Nah, more interested in the carnage from an oft frequented topic with similar answers than actually catching them.

Uplandhuntr
01-20-2011, 11:17 AM
Nah, more interested in the carnage from an oft frequented topic with similar answers than actually catching them.

Like a bad accident, huh? Glad I could offer some distraction from the seriousness of women brandishing fish....:)

tenwindows
01-20-2011, 11:57 AM
Looks like woman attacks ice fisherman is closing fast on yellow perch, no thanks to me. I tried to look away.

Harold
01-20-2011, 03:35 PM
Interestingly, this post has 1400+ views....blows any recent post out of the water, except the stickies.

Suppose there is any interest among anglers in perch??:D

Sometimes it takes 40 posts (like a whack in the back of the head would accomplish) before some can accept what they don't wanna hear... :badgrin:

Of course, since I'm OLD, it's been YEARS since my personal "whack", and I just head to the Sandhills for my "perch fettish".

In fact, am heading up there in the AM to meet with other members of the Nefga Tribe. Some from "back east" where the perch and pike opportunities are limited.

Something about habitat... if I read correctly.

Harold F.
(There you go, I contributed to extend this to THREE PAGES of POSTS! At least for those with a 20 posts per page set-up!)

cougarw
01-21-2011, 12:04 AM
. Some from "back east" where the perch and pike opportunities are limited.

Harold F.
!)

I seem to remember you catching a bunch of pike "back east" :)

bradh
01-21-2011, 12:27 AM
I seem to remember you catching a bunch of pike "back east" :)

I think Northeast Nebraska doesn't count :xGoofey:

Harold
01-21-2011, 01:56 AM
Thank you, Brad, for covering for me. Clearly on the NORTHERN BORDER where the water is CLEAR, not the EASTERN SHORE that includes the likes of Carter Lake... Ha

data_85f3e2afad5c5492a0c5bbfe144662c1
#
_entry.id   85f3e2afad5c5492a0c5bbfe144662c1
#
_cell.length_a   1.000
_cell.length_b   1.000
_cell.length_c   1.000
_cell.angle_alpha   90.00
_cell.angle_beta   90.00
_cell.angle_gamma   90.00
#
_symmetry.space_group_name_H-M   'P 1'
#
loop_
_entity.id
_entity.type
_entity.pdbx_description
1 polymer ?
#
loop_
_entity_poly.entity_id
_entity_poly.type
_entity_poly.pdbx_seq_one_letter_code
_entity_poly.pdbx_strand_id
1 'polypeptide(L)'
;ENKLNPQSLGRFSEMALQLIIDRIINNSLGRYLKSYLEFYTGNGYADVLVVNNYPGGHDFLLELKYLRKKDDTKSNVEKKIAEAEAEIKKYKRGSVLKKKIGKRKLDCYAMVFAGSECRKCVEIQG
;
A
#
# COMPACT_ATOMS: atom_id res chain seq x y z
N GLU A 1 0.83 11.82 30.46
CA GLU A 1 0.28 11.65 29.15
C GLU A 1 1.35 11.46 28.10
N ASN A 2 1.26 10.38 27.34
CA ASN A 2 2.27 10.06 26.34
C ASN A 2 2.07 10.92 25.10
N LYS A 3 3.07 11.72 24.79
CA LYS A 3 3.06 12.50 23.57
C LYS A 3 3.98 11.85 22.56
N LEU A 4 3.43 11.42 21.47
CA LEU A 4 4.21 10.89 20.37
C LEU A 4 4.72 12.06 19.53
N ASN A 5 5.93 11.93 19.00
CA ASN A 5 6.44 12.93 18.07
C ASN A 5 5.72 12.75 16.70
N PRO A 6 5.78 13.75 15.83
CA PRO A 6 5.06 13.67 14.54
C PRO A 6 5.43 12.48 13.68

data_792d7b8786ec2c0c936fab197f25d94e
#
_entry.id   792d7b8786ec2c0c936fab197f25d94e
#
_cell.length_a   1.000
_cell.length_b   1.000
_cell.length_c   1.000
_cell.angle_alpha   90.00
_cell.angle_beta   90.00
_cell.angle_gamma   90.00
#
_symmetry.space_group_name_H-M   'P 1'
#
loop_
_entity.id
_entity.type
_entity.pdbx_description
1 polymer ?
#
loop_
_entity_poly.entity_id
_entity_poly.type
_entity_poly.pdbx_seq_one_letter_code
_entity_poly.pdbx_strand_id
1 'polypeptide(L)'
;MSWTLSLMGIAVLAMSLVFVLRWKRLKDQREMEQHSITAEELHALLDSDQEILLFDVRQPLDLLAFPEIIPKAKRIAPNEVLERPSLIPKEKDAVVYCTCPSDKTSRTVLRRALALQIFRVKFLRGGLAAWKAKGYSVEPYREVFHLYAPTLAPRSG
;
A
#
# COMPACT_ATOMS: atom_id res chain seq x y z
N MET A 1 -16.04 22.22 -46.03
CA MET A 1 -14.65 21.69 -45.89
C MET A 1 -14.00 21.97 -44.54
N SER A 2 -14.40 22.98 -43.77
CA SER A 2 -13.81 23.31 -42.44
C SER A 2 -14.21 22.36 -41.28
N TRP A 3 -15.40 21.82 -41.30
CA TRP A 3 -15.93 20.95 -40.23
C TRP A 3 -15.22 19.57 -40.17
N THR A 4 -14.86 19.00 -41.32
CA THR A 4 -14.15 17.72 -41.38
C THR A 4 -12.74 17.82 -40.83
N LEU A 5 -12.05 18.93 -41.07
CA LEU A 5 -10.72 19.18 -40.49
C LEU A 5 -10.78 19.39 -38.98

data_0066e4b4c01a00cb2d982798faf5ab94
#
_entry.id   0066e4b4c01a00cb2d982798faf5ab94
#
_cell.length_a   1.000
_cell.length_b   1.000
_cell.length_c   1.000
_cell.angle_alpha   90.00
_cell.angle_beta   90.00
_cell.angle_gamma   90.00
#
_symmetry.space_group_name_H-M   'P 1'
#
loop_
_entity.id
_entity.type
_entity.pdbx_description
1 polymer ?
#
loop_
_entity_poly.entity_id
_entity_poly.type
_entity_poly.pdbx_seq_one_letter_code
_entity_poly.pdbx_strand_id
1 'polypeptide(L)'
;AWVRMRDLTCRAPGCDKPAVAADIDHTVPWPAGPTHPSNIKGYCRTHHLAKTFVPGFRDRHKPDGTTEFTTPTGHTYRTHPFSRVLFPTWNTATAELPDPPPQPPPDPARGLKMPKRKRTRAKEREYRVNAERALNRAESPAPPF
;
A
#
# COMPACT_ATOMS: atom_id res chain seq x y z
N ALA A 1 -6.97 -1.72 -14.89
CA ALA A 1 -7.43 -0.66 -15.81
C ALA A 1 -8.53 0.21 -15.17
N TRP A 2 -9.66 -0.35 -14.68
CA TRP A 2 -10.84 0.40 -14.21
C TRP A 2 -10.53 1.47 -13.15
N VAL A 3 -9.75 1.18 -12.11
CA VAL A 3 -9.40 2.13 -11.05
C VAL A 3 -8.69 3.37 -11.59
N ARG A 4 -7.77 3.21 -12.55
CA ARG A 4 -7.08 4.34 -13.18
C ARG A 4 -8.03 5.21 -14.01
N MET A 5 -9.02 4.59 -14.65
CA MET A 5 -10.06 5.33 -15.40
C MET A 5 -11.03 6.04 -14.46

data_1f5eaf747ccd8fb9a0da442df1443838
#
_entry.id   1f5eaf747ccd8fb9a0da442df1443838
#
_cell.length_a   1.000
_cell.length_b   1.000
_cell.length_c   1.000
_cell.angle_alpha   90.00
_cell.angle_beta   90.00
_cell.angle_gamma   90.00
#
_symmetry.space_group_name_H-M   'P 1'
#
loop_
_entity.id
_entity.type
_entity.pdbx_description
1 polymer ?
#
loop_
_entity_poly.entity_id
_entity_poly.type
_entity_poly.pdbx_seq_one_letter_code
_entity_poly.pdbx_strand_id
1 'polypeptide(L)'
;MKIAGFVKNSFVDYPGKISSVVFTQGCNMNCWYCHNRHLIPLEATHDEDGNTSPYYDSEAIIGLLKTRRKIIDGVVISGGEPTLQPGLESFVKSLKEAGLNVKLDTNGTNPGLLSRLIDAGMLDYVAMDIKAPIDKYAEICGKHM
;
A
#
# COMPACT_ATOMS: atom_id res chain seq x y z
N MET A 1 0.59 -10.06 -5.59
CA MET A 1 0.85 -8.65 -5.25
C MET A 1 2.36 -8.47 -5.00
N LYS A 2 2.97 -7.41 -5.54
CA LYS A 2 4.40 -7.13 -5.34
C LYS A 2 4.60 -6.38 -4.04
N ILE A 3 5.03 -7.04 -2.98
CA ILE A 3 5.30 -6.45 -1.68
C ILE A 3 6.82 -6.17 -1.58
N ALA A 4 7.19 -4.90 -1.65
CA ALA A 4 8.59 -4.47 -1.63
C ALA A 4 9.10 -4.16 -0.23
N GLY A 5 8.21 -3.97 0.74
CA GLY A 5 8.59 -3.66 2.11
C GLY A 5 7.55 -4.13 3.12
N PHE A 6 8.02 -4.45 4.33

Harold F.

cougarw
01-21-2011, 08:52 PM
Thank you, Brad, for covering for me. Clearly on the NORTHERN BORDER where the water is CLEAR, not the EASTERN SHORE that includes the likes of Carter Lake... Ha

Harold F.

It's still east............ To prove you wrong, I went out to the "middle" east today and caught some of these today.

http://www.nefga.org/forum/attachment.php?attachmentid=23188&d=1295660658 (http://www.nefga.org/forum/album.php?albumid=23&attachmentid=7475)

Done
01-21-2011, 08:55 PM
WOW! That thing looks huge.

bradh
01-21-2011, 10:09 PM
It's still east............ To prove you wrong, I went out to the "middle" east today and caught some of these today.

http://www.nefga.org/forum/attachment.php?attachmentid=23188&d=1295660658 (http://www.nefga.org/forum/album.php?albumid=23&attachmentid=7475)

It's funny how when you look in the fishing guide under "Northeast Nebraska" there are indeed perch stocked there and or fishable perch populations. For the record there is no "East", just northeast and southeast.

holdemplyer
01-21-2011, 10:59 PM
Good golly Coug, that's one heck of a nice fish!

Uplandhuntr
01-21-2011, 11:07 PM
It's still east............ To prove you wrong, I went out to the "middle" east today and caught some of these today.

http://www.nefga.org/forum/attachment.php?attachmentid=23188&d=1295660658 (http://www.nefga.org/forum/album.php?albumid=23&attachmentid=7475)

Nice fish.....that's what I'm talking about....

I have to ask, but you don't have to answer....public or private?

snowgoose100
01-22-2011, 01:12 AM
YUMM.. 9 inches? Man Id love to have some of those right now.

cougarw
01-22-2011, 11:39 AM
Upland.. private pond.

Snowgoose... just over 12"

Have got some over 13" out of there before, but not this time.

Uplandhuntr
01-22-2011, 04:05 PM
Upland.. private pond.

Snowgoose... just over 12"

Have got some over 13" out of there before, but not this time.

I assumed so, but you know what they say about that. There are some fantastic fisheries on private land in eastern NE (north and south eastern...:eusa_clap:).

But I digress....thanks for sharing....there are a few waters here that CAN do it!!:eusa_angel: Proof positive.